While Late Blight is specific to tomatoes and potatoes, Early Blight is a different disease that is widely found in North America. This fungal disease of potatoes is caused by Alternaria solani and Alternaria alternate, it is not as common a problem and is frequently confused with magnesium deficiency.
Tomatoes are generally very susceptible to late blight and several varieties have been bred which show some resistance, such as 'Sungold', ‘Roma VF’ and 'Losetto'. Even these varieties, however, will eventually succumb in wet, warm weather. It is probably best not to rely on host resistance alone for blight control in tomatoes. The solution really lies in prevention.
Keep tomatoes dry.
Use an umbrella of polythene or a plastic roof over tomatoes planted outdoors to keep the rain off them.
Avoid watering in late afternoon or evening so that water can evaporate from the leaves and, if possible, water the ground and not the foliage.
Provide good ventilation.
Make sure there is good ventilation around the plants – keep the sides of any cover open and try to condensation building up.
Make use of trellises and supports that will keep the vines off the ground. Thin out some branches of vigorous bush varieties and remove weeds to allow air to circulate better.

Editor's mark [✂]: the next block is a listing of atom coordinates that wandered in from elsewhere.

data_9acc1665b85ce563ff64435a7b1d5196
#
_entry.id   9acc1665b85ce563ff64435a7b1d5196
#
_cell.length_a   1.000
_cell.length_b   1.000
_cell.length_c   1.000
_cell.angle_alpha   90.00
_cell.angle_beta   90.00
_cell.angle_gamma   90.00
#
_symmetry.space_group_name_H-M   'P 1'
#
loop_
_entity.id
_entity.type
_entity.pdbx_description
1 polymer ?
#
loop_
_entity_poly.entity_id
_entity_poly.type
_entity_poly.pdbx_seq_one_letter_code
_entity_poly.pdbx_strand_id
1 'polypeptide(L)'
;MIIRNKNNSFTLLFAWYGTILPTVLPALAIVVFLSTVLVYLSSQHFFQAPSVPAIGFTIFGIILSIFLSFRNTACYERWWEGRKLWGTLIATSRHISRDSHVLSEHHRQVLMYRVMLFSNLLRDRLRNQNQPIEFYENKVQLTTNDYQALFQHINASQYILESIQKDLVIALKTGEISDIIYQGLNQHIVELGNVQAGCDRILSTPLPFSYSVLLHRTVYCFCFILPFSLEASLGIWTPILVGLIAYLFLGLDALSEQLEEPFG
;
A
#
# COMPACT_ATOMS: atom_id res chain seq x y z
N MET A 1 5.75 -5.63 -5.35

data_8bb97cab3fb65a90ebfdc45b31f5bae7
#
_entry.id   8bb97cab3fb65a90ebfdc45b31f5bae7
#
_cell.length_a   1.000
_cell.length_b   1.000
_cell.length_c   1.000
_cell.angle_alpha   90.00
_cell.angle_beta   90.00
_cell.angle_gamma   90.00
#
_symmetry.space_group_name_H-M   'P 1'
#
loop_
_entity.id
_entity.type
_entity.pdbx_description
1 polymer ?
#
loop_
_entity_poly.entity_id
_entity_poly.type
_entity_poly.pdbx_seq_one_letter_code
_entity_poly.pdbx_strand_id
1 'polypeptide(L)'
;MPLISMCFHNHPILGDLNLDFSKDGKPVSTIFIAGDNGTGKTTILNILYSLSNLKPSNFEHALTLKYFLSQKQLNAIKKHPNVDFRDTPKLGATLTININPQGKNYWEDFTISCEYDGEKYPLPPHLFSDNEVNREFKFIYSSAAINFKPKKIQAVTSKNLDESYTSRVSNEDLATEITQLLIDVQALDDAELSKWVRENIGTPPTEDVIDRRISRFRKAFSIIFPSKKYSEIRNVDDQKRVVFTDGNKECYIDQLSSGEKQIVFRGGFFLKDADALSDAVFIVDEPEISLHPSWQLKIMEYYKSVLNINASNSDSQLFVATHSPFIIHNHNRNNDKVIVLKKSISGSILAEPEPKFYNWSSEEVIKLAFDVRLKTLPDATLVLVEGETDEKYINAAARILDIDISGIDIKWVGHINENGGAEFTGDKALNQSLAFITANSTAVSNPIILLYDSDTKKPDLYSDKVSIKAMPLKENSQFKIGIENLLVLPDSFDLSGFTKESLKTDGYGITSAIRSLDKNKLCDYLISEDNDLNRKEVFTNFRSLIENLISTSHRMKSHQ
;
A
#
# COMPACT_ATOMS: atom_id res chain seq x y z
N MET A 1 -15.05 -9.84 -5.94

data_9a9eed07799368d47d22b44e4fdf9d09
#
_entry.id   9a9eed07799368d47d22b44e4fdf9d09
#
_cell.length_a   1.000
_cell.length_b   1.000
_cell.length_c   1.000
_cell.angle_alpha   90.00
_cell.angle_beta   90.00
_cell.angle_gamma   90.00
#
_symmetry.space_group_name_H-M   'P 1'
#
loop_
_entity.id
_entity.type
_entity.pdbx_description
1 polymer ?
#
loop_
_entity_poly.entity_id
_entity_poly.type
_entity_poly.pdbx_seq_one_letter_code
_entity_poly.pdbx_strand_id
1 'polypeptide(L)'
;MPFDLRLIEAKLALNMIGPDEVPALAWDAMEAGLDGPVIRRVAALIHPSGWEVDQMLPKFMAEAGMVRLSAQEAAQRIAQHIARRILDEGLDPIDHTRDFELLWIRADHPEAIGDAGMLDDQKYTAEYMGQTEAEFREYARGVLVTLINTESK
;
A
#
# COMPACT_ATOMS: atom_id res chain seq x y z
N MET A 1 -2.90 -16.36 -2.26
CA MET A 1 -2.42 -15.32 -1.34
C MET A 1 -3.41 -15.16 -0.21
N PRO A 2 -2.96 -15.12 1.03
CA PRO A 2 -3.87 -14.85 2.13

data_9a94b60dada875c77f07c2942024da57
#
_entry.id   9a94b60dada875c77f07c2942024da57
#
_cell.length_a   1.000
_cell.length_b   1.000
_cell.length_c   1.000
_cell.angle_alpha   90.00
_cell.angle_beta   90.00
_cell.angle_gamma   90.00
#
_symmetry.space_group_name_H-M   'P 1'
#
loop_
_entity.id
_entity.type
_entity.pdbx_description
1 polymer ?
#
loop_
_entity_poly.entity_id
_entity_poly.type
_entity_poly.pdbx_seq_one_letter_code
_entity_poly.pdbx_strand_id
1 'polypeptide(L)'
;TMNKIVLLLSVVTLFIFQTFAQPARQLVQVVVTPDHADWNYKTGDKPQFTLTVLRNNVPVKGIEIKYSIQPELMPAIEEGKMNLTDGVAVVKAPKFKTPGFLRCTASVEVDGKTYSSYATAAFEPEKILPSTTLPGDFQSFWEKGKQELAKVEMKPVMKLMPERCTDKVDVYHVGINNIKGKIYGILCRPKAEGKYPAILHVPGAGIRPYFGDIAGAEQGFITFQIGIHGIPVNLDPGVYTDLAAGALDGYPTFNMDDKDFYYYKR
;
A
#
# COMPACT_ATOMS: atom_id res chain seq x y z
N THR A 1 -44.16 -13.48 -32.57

Plant early to try for a harvest before late blight hits. Do not plant near potato crops that are susceptible to blight.
If your plants do succumb to late blight, take action.
Look for brown, rapidly spreading patches on leaves and stems. The fruit, too, may show firm, quickly spreading brown patches followed by rotting. Infected parts die rapidly. Pull up the plants and either burn them or seal them tightly in a trash bag, or secure them under black plastic, where the sun's heat can kill the spores.
Don't eat fruit showing symptoms, do not save seed from affected fruit and do not compost blight-infected plants.
This is the blight that caused the Great Potato Famine of the 1840s and will quickly infect any potatoes planted nearby.
Don’t leave potato tubers in the ground, they should be dug and any affected should be disposed of as soon as possible, as should all tomato plants and fruit affected by this tomato blight.
If left unattended, the disease will spread quickly from your plants to those of your neighbours and local farmers.
Treatment is simple. Burn everything the fungus may have touched. Remove all plant debris at the end of the growing season so the spores have nowhere to over winter.
- Additional Information
Packet Size 10 seeds Common Name Blight Resistant, Cherry Tomato
Bush (Semi Determinate)
Family Solanaceae Genus Lycopersicon Species esculentum Cultivar F1 Losetto Hardiness Half Hardy Annual Fruit Red, 14 grams (½ oz) Height 45cm (18in) Spacing 50cm (20in) Season Mid-Season Time to Sow Early April to End May Time to Harvest July to September